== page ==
• From Ken Majher on Sharpening a V-Chisel - Beginner Lesson #5

    I've viewed the first 3 video's and the tour of your shop and have enjoyed all of them. I am really looking forward to actually starting to carve.

    Go to comment
    2012/12/07 at 8:33 pm
    • From Mary May on Sharpening a V-Chisel - Beginner Lesson #5

      Ken, It truly is best to start with the basics. I know how it is to want to get into the "fun" stuff (not to say donut carving isn't "fun" - but you know what I mean). By learning the subtle moves and techniques of working with the grain, it makes each project that much more intuitive. The more you carve, the less you really have to concentrate on grain direction, how to make particular slicing cuts, how to hold the gouges to get the best control, etc.

      Hae fun!

      Go to comment
      2012/12/10 at 10:26 am
  • From Bob Easton on Workshop Tour - Beginner Lesson #16

    Thank you for the tour Mary. I've been waiting for this, wanting to see close ups of many of those carvings.

    Maybe the category should be named "Inspiration" rather than "My Shop?"

    A few of those carvings were just added to my "carving bucket list." 🙂

    Go to comment
    2012/12/04 at 10:25 am
  • From Shannon Rogers on Sharpening a Veiner Gouge

    I would be curious to hear what you use veiners for? It seems like a softer version of a v tool for and good for low relief heraldry carvings. Despite the fact that they are a pain to sharpen they seem like a useful tool.

    Go to comment
    2012/12/04 at 9:08 am
    • From Mary May on Sharpening a Veiner Gouge

      It seems that in the evolution of carving career, my 1mm veiner sits on the shelf getting dusty a lot more than it used to. I tend to use the v-chisel where I would have used a veiner before. The difficulty of sharpening it certainly contributes to this. I use the 3mm veiner more often because of it's use in acanthus leaf carving (carving on each side of the "pipe" to give the appearance of it raising) and also carving out the "eye" where it shows as a hole in the leaf. No other gouge makes this cut as nicely.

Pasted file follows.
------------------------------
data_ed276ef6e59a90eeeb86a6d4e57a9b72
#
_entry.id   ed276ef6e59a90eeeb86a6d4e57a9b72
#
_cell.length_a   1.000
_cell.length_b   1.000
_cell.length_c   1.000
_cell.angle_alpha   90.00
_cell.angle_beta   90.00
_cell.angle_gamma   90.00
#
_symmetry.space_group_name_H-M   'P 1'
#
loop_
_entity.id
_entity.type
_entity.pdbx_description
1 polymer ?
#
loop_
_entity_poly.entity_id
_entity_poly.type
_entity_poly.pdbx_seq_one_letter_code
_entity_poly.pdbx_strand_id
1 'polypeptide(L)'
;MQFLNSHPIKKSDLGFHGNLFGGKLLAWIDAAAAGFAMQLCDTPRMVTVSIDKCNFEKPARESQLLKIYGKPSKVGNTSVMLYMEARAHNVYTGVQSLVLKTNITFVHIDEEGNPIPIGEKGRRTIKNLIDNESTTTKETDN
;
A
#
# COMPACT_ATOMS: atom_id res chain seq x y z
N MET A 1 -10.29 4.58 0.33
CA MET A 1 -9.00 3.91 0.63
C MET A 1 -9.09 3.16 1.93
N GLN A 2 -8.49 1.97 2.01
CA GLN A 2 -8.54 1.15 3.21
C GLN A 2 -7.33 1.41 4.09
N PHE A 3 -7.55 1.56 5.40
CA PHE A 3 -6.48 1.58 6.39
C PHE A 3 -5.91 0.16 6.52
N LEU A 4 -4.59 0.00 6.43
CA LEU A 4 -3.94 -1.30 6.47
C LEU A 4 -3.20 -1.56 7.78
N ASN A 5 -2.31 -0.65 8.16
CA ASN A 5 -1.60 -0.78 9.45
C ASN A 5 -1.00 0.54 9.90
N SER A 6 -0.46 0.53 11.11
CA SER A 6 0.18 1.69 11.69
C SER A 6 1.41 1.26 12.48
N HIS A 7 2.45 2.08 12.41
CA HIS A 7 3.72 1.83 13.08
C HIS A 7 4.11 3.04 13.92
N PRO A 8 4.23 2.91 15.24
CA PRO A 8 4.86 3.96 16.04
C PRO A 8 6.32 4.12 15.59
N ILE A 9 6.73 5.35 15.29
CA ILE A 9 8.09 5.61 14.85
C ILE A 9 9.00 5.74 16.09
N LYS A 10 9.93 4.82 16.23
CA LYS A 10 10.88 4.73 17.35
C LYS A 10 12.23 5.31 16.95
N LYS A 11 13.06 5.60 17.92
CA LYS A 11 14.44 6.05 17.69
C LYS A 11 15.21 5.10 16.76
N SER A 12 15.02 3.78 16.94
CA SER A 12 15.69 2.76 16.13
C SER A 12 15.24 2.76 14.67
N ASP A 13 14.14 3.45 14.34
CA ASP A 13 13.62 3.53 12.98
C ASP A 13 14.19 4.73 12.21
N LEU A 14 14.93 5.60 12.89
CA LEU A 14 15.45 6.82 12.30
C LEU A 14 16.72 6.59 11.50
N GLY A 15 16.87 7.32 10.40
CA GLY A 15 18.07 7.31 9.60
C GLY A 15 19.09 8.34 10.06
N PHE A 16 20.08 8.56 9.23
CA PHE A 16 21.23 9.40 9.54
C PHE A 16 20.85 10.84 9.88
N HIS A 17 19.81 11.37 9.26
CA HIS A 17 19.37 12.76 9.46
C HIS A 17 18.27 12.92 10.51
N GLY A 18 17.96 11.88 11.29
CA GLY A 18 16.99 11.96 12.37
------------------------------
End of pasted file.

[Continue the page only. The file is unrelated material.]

The 1mm veiner is truly the ultimate gouge to make really nice vein lines on traditional acanthus leaves (thus called the veiner). But, as I mentioned earlier, the v-chisel can make similar cuts. The one thing that is nice about making these cuts with a veiner is that the base of the cut is rounded and the walls of the cut are straight, while with the v-chisel, the walls are at an angle. Is there truly a difference when you get down to tiny little cuts like this? Very minimal.

      Also, the 3mm veiner makes some very nice cuts down these acanthus leaves as alternative texture lines, so they aren't all the same.

      Anything larger than a 3mm, I have rarely used. I'm sure if I were to carve larger leaves, these would make some nice groove lines in the leaves, but these are getting very dusty on my shelf.

      Go to comment
      2012/12/04 at 10:18 pm
  • From Shannon Rogers on Workshop Tour - Beginner Lesson #16

    Thanks Mary, what a wealth of stories your shop has to tell. Never be ashamed of a dirty workshop. If it is clean it isn't getting used!

    Go to comment
    2012/12/04 at 9:02 am
    • From Mary May on Workshop Tour - Beginner Lesson #16

      Thanks Shannon. Maybe I'll venture into a tour of the next section of my workshop. Since I have several students coming to my shop next week, that might be a good time to clean - and film!

      Go to comment
      2012/12/04 at 10:06 pm
  • From David Taylor on Carving the Convex Newport Shell - Episode 1

    Oh, yeah, quick question - what is it about that last V chisel you used that is so special, aside from its extreme sharpness? Is it a different angle, is the bottom 'mini-gouge' part more of a sharp V, or are the 'wings' swept a bit forward or backward? Would love to know more.

    Go to comment
    2012/12/03 at 11:30 pm
    • From Mary May on Carving the Convex Newport Shell - Episode 1

      Well, I guess there is no doubt that it is sharp enough - simply because I use it very rarely (only for those special little cuts). The angle is no different, however, it has a slightly sharper point - not as rounded as some. But the main reason is that when I cut tiny little cuts across the grain, I just want to be sure the wood won't break apart. If I use the v-chisel that I had used to carve the rest of the shell, I would just need to make sure it is re-sharpened before I attempt these cuts. Laziness, maybe?

      Go to comment
      2012/12/04 at 10:05 pm